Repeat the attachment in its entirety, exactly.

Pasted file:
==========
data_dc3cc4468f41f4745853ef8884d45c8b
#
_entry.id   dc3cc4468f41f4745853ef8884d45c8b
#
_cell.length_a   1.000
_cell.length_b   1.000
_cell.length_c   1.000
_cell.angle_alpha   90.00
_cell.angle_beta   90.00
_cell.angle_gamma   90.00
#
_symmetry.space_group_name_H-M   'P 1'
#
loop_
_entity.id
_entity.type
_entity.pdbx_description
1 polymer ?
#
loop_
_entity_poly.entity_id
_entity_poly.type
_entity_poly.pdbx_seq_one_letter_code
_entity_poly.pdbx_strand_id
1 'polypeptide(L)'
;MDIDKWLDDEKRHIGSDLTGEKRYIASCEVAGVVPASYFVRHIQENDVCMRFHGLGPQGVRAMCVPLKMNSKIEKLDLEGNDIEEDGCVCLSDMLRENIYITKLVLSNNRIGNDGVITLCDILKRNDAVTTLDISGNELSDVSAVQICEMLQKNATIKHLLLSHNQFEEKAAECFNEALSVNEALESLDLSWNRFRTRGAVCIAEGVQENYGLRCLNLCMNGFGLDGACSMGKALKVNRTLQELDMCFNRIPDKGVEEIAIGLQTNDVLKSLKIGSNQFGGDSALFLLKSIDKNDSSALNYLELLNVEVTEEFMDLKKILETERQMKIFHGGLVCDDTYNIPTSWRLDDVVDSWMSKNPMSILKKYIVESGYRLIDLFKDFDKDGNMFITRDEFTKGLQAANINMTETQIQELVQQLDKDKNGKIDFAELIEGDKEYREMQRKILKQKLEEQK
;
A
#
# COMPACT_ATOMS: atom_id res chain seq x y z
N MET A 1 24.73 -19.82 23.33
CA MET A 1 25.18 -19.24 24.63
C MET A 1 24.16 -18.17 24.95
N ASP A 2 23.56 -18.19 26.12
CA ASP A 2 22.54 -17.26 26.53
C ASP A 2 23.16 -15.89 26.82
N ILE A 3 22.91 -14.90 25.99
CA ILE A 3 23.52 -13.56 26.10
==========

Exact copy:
data_dc3cc4468f41f4745853ef8884d45c8b
#
_entry.id   dc3cc4468f41f4745853ef8884d45c8b
#
_cell.length_a   1.000
_cell.length_b   1.000
_cell.length_c   1.000
_cell.angle_alpha   90.00
_cell.angle_beta   90.00
_cell.angle_gamma   90.00
#
_symmetry.space_group_name_H-M   'P 1'
#
loop_
_entity.id
_entity.type
_entity.pdbx_description
1 polymer ?
#
loop_
_entity_poly.entity_id
_entity_poly.type
_entity_poly.pdbx_seq_one_letter_code
_entity_poly.pdbx_strand_id
1 'polypeptide(L)'
;MDIDKWLDDEKRHIGSDLTGEKRYIASCEVAGVVPASYFVRHIQENDVCMRFHGLGPQGVRAMCVPLKMNSKIEKLDLEGNDIEEDGCVCLSDMLRENIYITKLVLSNNRIGNDGVITLCDILKRNDAVTTLDISGNELSDVSAVQICEMLQKNATIKHLLLSHNQFEEKAAECFNEALSVNEALESLDLSWNRFRTRGAVCIAEGVQENYGLRCLNLCMNGFGLDGACSMGKALKVNRTLQELDMCFNRIPDKGVEEIAIGLQTNDVLKSLKIGSNQFGGDSALFLLKSIDKNDSSALNYLELLNVEVTEEFMDLKKILETERQMKIFHGGLVCDDTYNIPTSWRLDDVVDSWMSKNPMSILKKYIVESGYRLIDLFKDFDKDGNMFITRDEFTKGLQAANINMTETQIQELVQQLDKDKNGKIDFAELIEGDKEYREMQRKILKQKLEEQK
;
A
#
# COMPACT_ATOMS: atom_id res chain seq x y z
N MET A 1 24.73 -19.82 23.33
CA MET A 1 25.18 -19.24 24.63
C MET A 1 24.16 -18.17 24.95
N ASP A 2 23.56 -18.19 26.12
CA ASP A 2 22.54 -17.26 26.53
C ASP A 2 23.16 -15.89 26.82
N ILE A 3 22.91 -14.90 25.99
CA ILE A 3 23.52 -13.56 26.10